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Score! Having read about a ten-dollar scroll saw and a twenty-dollar recip saw, I’ve been watching for opportunities at pawn shops, and today my vigilance paid off.  I reeled in a 20′ Werner aluminum extension ladder, rated at 200lb — for $40.

I’d just stopped in at a pawn shop I’d never been in before and walked all the aisles, checking prices on a number of items I might be interested in owning: air tools, monster pry bars and lock/chain cutters, and fishing poles (of course). On my way out I checked the large-item cage where I saw the ladder, marked $49.

On confirming the price with one of the clerks, he offered that he would take $40 cash. I’d forgotten to bring cash, but he took $40 plus tax on credit card. Lesson for the day: Always carry cash in a pawn shop!

The closest street price for a similar ladder was at Sears for $100, but it’s out of stock for delivery.

20′ Aluminum Extension Ladder (200lb.) [Werner]
Street Pricing [Google Products]


12 Responses to Pawnshop Diving: Ladder

  1. kif says:

    Sweet deal. I think the Habitat for Humanity thrift stores are pretty good too, if you have one near your home. Often, when “toolmongers” go to collect their eternal reward, or when makers go to meet their maker, the garage portion of the estate ends up here. Wrenches, for example, are priced by their size. In my area its like $0.50/small, $0.75 medium, $1.00 large whether it is from Tiānjīn or Kenosha.

    I would need some sort of Helium suit before I could make use of a ladder rated at 200 lbs. There are so many hidden costs to beer and barbeque.

  2. J.R. Bluett says:

    I’ll be using the bucket and rope routine for gear, I’m borderline on the weight limit myself!

  3. Blair says:

    LOL at you guys, and me too,200 lbs. ladder might get a bit shaky at full extension on a breezy day, don’t ask how I know that…………

  4. Blair says:

    Forgot to add, J.R., don’t let the fact that we are over limit dim your enthusiasm for a great deal, nice find!

  5. douglas kwan says:

    a 200lb rated extension ladder is good for occasional use but if you are standing on it for any period of time they tend to be less than stable. yes i have tried it and it was in the rain trying to fix a satellite dish.

  6. kif says:

    No, I didn’t mean to dim enthusiasm for J.R.’s find at all – just lamenting the fact that I’ve “outgrown” the 200lb ladder. I used one at a Rebuilding Together day a few years ago and looked down at concerned onlookers who looked as though they were watching a bear ride a tricycle. I certainly could’ve used a 200 lb latter in my college days. ….. I think many of us can use this situation to relate better to our girlfriends/wives/(both?). Next time I’m in a home improvement outlet, I’m going to grab a 200 lb ladder and say “honey, does this ladder make me look fat?”

  7. dnut says:

    congrats on buying what was probably stolen goods from the side of someones house. But hey….you scored right?

  8. J.R. Bluett says:

    dnut, besides pawn shops, what else would you avoid so as not to purchase stolen goods? I am actually asking, I’d prefer not to encourage crime, but I’m also somewhat skeptical, a ladder isn’t exactly a crime of opportunity. It’s big enough that you’d have to know where you’re going with it so you don’t get questioned walking down the block with it, and if you’re going to plan out a theft there are higher yield targets.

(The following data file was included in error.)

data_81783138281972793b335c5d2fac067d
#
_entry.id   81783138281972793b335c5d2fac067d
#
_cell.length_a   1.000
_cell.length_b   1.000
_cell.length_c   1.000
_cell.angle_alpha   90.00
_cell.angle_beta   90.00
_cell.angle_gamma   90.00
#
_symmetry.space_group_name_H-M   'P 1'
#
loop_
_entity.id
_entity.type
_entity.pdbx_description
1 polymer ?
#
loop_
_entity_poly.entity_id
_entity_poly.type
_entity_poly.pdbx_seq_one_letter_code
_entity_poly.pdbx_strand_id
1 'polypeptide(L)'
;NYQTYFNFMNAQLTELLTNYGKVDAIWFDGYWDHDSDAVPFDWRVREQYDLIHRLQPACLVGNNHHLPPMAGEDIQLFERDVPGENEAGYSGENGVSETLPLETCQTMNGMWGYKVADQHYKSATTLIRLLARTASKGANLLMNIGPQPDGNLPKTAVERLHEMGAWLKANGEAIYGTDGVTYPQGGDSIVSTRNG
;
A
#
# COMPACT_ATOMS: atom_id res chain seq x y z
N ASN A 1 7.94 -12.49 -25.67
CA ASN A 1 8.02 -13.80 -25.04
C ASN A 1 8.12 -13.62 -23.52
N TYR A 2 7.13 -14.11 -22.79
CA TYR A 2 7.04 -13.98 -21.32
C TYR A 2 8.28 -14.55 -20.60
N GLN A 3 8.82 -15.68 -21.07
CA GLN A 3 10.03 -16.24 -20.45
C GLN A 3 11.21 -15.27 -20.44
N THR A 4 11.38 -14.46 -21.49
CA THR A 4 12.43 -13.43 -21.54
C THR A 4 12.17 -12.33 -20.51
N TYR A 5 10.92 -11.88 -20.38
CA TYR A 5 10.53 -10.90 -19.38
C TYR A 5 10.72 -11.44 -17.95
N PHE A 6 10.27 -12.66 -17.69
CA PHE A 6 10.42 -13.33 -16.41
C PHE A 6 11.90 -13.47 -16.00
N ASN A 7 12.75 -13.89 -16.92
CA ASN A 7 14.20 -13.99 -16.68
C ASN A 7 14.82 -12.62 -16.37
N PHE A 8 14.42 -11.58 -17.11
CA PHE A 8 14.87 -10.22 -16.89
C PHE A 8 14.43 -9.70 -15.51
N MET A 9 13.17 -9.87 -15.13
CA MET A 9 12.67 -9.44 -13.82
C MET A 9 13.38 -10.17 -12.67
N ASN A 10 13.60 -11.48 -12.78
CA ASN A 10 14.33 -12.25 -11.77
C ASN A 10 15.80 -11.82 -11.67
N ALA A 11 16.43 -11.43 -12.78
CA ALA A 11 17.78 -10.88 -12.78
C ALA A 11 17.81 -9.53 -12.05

9. BC says:

    When it comes to pawnshops, you just have to hope that it’s not “hot.” There’s nothing you can really do to completely avoid it. On the bright side, a ladder doesn’t connect to the internet and report its location like the Playstation 3 – so you don’t really have to worry about the boys in blue busting down your door for possession of a stolen ladder.

  10. dnut says:

    I sell enough tools and ladders to know that they do walk from jobs and backyards. It’s such a crazy cycle that will never end until everyone stamps / engraves “do not pawn” on all tools and accessories. And when you shop pawn shops you are supporting the cycle. IT’s cheap, but at one time was probably someone elses unit.

  11. Coach James says:

    Where I live, once you report something stolen, the cops put it on their hot sheet and check pawn shops on a regular basis to compare their inventory against their hot sheets. When you pawn something here you have to show ID and the pawn broker writes it all down. Shops here don’t want stolen stuff because if it’s on the cops hot sheet, the cops will take it and the broker is out the money and goods. One broker in Raleigh lost several hundred dollars worth of stuff last year after the cops found it on their list. Most brokers here won’t touch something if they suspect it’s stolen.

  12. Zathrus says:

    It’s such a crazy cycle that will never end until everyone stamps / engraves “do not pawn” on all tools and accessories.

    Which won’t help a bit since they’ll still pawn it once they’ve lost their job and it’s either pawn/sell something or not eat/pay rent/mortgage.

    You act as if all the crap in pawn shops is stolen. Is some? Almost certainly. Is most? I doubt it.

    Coach James’s solution seems like a much more sane option, since then it gives the pawn brokers real incentive to self-police. I’m not sure how well it would work in big cities though.

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